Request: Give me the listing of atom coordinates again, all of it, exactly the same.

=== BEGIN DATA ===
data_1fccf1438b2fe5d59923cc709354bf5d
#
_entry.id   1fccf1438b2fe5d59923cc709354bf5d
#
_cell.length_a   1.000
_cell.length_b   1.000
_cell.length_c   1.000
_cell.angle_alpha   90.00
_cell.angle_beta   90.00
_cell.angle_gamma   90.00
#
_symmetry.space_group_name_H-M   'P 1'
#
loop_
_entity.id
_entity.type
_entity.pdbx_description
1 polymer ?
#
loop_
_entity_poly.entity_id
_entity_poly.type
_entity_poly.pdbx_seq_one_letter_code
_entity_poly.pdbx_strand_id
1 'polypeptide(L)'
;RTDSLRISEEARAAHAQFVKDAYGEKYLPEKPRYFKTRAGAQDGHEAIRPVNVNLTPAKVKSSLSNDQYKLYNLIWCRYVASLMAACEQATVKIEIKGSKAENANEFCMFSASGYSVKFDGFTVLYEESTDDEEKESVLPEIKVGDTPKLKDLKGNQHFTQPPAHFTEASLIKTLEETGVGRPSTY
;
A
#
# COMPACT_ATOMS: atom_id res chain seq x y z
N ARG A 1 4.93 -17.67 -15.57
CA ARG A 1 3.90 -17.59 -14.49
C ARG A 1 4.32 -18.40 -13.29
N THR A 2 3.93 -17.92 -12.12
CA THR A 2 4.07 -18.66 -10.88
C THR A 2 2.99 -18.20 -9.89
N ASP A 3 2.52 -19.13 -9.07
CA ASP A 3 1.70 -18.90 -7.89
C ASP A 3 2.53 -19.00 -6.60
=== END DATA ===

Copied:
data_1fccf1438b2fe5d59923cc709354bf5d
#
_entry.id   1fccf1438b2fe5d59923cc709354bf5d
#
_cell.length_a   1.000
_cell.length_b   1.000
_cell.length_c   1.000
_cell.angle_alpha   90.00
_cell.angle_beta   90.00
_cell.angle_gamma   90.00
#
_symmetry.space_group_name_H-M   'P 1'
#
loop_
_entity.id
_entity.type
_entity.pdbx_description
1 polymer ?
#
loop_
_entity_poly.entity_id
_entity_poly.type
_entity_poly.pdbx_seq_one_letter_code
_entity_poly.pdbx_strand_id
1 'polypeptide(L)'
;RTDSLRISEEARAAHAQFVKDAYGEKYLPEKPRYFKTRAGAQDGHEAIRPVNVNLTPAKVKSSLSNDQYKLYNLIWCRYVASLMAACEQATVKIEIKGSKAENANEFCMFSASGYSVKFDGFTVLYEESTDDEEKESVLPEIKVGDTPKLKDLKGNQHFTQPPAHFTEASLIKTLEETGVGRPSTY
;
A
#
# COMPACT_ATOMS: atom_id res chain seq x y z
N ARG A 1 4.93 -17.67 -15.57
CA ARG A 1 3.90 -17.59 -14.49
C ARG A 1 4.32 -18.40 -13.29
N THR A 2 3.93 -17.92 -12.12
CA THR A 2 4.07 -18.66 -10.88
C THR A 2 2.99 -18.20 -9.89
N ASP A 3 2.52 -19.13 -9.07
CA ASP A 3 1.70 -18.90 -7.89
C ASP A 3 2.53 -19.00 -6.60